When the president and CEO of a heavily indebted, major Chinese manufacturer steps down for personal reasons, you can be assured that something serious is coming.
pv magazine reported earlier this week on the resignation of President and CEO Xingxue Tong. At the time Bloomberg New Energy Finance Head of Solar Analysis Jenny Chase suggested that this could be an indication that the Xinyu Government would take a stronger role in the company’s restructuring.
It turns out that this may be a bigger role than we might have thought at first. On November 17, Xinyu courts accepted the application by four state-run corporations in Xinyu City and began bankruptcy proceedings for four LDK Solar onshore subsidiaries. The specific issue is US$44 million in loans and project fees, as well as another $8 million in electricity charges.
LDK Solar exited bankruptcy proceedings in the United States in February, and completing a restructuring of its offshore liabilities in April following missed bond payments from 2014.
However, these offshore proceedings had not affected LDK’s Chinese polysilicon, wafer and module production, which exist under separate subsidiaries. Bankruptcy proceedings for these subsidiaries marks a turning point for the company, which was already undergoing an internal restructuring.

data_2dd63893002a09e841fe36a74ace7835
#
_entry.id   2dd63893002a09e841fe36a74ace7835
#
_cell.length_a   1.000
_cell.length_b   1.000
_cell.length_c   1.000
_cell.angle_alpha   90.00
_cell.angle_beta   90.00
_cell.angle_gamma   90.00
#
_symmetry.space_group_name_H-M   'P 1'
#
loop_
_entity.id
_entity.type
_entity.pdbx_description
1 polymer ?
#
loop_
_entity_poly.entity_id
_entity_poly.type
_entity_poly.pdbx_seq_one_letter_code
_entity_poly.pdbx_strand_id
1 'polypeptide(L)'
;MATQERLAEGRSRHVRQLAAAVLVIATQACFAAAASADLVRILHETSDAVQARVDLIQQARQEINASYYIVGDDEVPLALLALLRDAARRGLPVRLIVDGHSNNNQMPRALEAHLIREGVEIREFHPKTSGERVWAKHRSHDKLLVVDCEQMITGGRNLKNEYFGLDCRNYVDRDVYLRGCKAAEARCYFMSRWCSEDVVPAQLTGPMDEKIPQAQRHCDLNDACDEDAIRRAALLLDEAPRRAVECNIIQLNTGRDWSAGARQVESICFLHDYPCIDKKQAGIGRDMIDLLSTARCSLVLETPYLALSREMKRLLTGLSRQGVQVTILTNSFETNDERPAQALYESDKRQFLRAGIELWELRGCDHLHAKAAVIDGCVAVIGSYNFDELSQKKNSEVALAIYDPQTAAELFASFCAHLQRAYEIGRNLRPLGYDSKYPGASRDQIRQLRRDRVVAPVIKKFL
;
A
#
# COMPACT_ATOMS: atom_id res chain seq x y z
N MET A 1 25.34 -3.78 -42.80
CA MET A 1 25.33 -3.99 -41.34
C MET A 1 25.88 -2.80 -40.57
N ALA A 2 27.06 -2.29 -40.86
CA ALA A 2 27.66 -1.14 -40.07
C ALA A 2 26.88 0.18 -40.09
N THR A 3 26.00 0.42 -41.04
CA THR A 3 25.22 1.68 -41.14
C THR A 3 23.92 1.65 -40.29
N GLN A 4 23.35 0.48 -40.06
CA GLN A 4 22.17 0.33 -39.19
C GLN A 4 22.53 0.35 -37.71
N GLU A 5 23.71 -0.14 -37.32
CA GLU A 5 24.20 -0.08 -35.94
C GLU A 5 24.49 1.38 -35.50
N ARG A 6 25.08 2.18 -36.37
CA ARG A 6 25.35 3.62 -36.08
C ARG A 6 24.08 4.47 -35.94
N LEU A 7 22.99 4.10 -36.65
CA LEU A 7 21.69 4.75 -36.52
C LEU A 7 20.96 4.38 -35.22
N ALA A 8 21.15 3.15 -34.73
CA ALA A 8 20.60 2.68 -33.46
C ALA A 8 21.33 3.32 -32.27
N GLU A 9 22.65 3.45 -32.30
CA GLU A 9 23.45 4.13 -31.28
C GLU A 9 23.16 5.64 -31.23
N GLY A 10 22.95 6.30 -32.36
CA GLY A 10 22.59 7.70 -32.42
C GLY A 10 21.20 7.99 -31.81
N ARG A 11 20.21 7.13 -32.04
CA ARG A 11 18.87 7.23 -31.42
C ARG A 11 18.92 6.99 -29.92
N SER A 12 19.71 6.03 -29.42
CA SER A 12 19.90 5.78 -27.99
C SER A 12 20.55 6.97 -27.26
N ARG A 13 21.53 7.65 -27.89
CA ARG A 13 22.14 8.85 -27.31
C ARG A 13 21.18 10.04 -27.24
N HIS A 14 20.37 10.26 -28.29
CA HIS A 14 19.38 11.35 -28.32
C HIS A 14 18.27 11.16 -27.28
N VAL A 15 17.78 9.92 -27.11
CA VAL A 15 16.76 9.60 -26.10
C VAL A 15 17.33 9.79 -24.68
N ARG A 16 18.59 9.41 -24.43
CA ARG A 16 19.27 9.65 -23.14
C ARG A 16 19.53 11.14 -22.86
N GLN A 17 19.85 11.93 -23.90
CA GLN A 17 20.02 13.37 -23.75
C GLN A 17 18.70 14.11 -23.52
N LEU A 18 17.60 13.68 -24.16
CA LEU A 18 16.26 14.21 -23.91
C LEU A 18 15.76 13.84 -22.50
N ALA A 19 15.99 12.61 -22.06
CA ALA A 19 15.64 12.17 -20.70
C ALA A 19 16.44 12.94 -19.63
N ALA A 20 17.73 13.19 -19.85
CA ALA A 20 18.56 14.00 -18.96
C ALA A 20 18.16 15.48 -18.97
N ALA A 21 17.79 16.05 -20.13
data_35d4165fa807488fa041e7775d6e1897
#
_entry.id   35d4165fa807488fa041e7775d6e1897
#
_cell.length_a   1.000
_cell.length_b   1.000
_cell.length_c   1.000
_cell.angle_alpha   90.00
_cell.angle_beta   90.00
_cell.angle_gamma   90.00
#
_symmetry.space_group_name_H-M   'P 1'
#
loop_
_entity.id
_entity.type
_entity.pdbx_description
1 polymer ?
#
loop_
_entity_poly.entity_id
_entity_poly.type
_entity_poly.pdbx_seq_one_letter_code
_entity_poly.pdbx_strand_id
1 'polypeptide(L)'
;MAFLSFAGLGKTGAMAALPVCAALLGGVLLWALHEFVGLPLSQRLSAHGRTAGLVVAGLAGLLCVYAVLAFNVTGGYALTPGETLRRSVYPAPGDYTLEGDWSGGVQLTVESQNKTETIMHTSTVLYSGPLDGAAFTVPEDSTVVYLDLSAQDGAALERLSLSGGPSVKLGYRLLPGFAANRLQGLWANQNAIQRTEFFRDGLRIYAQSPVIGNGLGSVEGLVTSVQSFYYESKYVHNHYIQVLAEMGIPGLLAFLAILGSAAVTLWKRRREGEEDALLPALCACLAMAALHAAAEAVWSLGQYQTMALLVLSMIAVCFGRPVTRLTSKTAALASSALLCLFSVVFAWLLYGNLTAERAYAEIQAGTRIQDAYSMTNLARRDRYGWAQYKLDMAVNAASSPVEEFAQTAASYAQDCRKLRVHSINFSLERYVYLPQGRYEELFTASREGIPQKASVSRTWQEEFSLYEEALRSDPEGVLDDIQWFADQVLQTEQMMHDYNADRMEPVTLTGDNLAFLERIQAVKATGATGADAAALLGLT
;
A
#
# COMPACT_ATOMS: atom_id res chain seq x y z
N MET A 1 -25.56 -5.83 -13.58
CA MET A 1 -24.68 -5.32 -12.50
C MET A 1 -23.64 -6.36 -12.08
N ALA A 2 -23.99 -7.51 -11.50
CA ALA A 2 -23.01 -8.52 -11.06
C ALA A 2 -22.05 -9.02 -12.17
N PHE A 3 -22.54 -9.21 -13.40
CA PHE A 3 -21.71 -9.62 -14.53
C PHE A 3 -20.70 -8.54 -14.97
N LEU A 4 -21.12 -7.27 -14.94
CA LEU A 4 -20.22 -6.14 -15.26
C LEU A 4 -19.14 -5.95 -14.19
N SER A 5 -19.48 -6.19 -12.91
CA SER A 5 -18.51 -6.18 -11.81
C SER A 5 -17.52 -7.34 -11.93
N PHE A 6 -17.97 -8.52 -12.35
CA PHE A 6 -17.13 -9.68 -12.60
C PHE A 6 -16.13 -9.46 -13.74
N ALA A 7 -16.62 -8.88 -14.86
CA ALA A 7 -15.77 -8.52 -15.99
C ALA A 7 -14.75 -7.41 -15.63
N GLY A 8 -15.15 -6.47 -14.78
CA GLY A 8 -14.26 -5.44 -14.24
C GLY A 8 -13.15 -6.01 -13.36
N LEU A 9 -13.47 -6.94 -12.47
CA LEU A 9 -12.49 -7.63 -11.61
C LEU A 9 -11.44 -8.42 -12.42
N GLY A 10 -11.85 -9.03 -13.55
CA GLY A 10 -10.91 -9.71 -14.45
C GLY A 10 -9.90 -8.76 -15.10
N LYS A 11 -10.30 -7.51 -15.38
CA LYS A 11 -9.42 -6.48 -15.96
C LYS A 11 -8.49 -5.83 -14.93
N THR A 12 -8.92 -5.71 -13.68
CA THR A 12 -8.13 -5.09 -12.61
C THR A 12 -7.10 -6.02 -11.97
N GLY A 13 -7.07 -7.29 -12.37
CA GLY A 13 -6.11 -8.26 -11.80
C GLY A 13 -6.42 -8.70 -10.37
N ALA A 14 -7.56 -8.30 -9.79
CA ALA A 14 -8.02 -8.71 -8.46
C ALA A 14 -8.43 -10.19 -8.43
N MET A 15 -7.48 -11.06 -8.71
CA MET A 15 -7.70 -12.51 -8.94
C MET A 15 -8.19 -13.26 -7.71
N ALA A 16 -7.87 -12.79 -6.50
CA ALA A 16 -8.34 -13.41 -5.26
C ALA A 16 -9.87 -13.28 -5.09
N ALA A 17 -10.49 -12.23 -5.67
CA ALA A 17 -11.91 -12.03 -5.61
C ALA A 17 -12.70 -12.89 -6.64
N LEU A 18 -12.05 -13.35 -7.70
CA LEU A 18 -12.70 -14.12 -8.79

The first creditors meetings will be held on March 1, 2016. New LDK President and CEO Zhibin Liu called the proceedings inevitable and pledged cooperation, in an unusually strongly-worded statement.
As far as the LDK Solar management is concerned, we continue to be determined to work hard in the current and forthcoming economic environment, to meet our challenges ahead in our onshore restructuring, and to build our company up into a reputable player in the photovoltaic industry, declared President and CEO Liu.
In this regard, we appreciate the continued support of our wide-ranging stakeholders during our tortuous restructuring and rebuilding process.
LDK left the has not produced quarterly financial reports for many quarters, and was de-listed from the New York Stock Exchange in April 2014. The company’s most recent annual financial report shows losses of $267 million in 2014, which is a tremendous improvement from the previous three years. In this report LDK reported $2.3 billion in liabilities in excess of assets.
The restructuring also comes at a time when a looming shortage of multicrystalline wafers could improve the fortunes of wafer makers like LDK. However, prices for polysilicon are at an all-time low, which bodes ill for LDK’s polysilicon division.